The Gospel of Paul differs from the “good news” proclaimed by Jesus before his death and resurrection.
What is the Gospel, anyway? Christians talk about the Gospel all the time, but many seem hard-pressed to say what it means. Try asking random Catholics and other Christians what “the Gospel” is. They get tongue-tied. Or instead, they offer theological anachronisms unknown to Jesus and his immediate followers.
This post is not about the four canonical documents written by anonymous authors yet named after famous figures in the earliest Jesus groups. Nor are we talking about the dozens of other similar writings named after famous personages but excluded from the canon.
By “gospel” I am referring to the “good news” (εὐαγγέλιον) proclaimed by Jesus of Nazareth and his apostles. A gospel is, therefore, a proclamation of something new, something hitherto unheard of. The inspired documents named “Mark,” “Matthew,” “Luke,” and “John” are portraits of updated memories about Jesus that interpret, sometimes in contradictory ways, the Gospel.
The prepaschal Jesus (i.e., Jesus before his death and resurrection) proclaimed a gospel. But Paul also proclaimed a gospel. What’s the difference, if any, between the “good news” of Jesus and that of Paul?
Watch this presentation carefully…
The Gospel of the Prepaschal Jesus
Scholars are unanimous that the prepaschal Jesus proclaimed the kingdom of sky vault (anachronistically translated as “heaven”). “Kingdom of sky vault” was a politically correct Israelite expression, meaning theocracy. In other words, the gospel or “good news” of Jesus was a proclamation about a forthcoming Israelite theocracy. Therefore Jesus’ had a political-religious mission, one that was ethnocentrically particular to biblical Israel. Jesus needed to get Israelites ready for this new, divinely established political order by working repentance and healing in the land of Israel.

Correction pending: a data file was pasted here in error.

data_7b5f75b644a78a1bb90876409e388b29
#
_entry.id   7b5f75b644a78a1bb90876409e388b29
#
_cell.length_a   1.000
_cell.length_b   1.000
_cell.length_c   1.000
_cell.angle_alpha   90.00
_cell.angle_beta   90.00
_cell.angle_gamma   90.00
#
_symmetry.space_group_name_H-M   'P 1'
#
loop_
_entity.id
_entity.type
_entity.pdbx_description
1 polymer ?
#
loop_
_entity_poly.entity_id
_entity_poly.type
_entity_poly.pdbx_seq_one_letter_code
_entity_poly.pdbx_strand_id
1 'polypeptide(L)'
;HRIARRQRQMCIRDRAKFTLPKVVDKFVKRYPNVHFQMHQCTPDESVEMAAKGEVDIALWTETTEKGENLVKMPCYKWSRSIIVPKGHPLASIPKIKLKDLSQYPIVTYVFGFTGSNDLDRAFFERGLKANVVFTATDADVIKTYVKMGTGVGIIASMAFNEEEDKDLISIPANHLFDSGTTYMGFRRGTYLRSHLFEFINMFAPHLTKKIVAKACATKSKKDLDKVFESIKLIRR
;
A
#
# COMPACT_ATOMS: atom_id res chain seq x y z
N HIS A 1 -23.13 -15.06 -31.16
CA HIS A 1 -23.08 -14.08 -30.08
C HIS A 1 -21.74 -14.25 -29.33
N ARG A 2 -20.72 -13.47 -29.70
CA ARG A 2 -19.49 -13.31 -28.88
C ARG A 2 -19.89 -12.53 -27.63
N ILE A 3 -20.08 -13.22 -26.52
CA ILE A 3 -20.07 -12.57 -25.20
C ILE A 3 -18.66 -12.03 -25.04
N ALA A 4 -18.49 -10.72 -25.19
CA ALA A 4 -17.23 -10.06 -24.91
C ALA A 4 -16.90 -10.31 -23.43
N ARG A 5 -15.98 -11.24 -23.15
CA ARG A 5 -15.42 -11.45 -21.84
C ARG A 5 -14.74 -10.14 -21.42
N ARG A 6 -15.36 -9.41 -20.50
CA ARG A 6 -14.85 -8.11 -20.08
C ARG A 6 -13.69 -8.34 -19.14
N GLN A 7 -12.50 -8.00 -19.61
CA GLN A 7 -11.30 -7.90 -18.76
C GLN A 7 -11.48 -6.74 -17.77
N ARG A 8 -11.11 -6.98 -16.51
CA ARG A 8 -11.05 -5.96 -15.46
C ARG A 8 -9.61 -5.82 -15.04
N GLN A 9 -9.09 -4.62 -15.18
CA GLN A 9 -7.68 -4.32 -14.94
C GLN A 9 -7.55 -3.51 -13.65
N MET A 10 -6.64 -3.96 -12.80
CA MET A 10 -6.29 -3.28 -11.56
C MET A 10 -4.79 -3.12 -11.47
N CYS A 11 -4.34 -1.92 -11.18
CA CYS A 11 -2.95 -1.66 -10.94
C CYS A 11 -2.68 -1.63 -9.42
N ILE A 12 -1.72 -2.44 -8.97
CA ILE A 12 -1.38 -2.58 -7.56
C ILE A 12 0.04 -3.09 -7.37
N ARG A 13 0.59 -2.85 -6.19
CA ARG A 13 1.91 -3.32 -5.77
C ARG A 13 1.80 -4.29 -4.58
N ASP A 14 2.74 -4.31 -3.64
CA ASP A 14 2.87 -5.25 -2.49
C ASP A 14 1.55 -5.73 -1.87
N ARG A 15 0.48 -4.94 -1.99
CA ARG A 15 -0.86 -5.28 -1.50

To this end, Jesus, a peasant artisan turned folk healer, formed a political faction, worked healings, and preached repentance in the land of Israel. Everything Jesus did, including his Gospel message, was all about political religion and political economy.
And who would be the harbinger of this Israelite Theocracy? According to the earliest layers of Gospel traditions, the prepaschal Jesus claimed it would be a celestial entity called “the Son of Man,” featured in documents like 1 Enoch and Daniel 7. This cosmic figure (probably the ram constellation we call “Ares”) was someone the prepaschal Jesus believed to be different than himself (Mark 8:38; 13:26; 14:62; Luke 9:26; 12:8; Matthew 26:64).
By the way, Christians believe that God worked with the Body of Christ in unpacking Mystery hidden within this messiness. We keep unpacking this inexhaustible treasure. So none of this renders illegitimate all later understandings. This is because we Catholics believe God guides the Church.
How Can We Know What the Gospel of Jesus Was?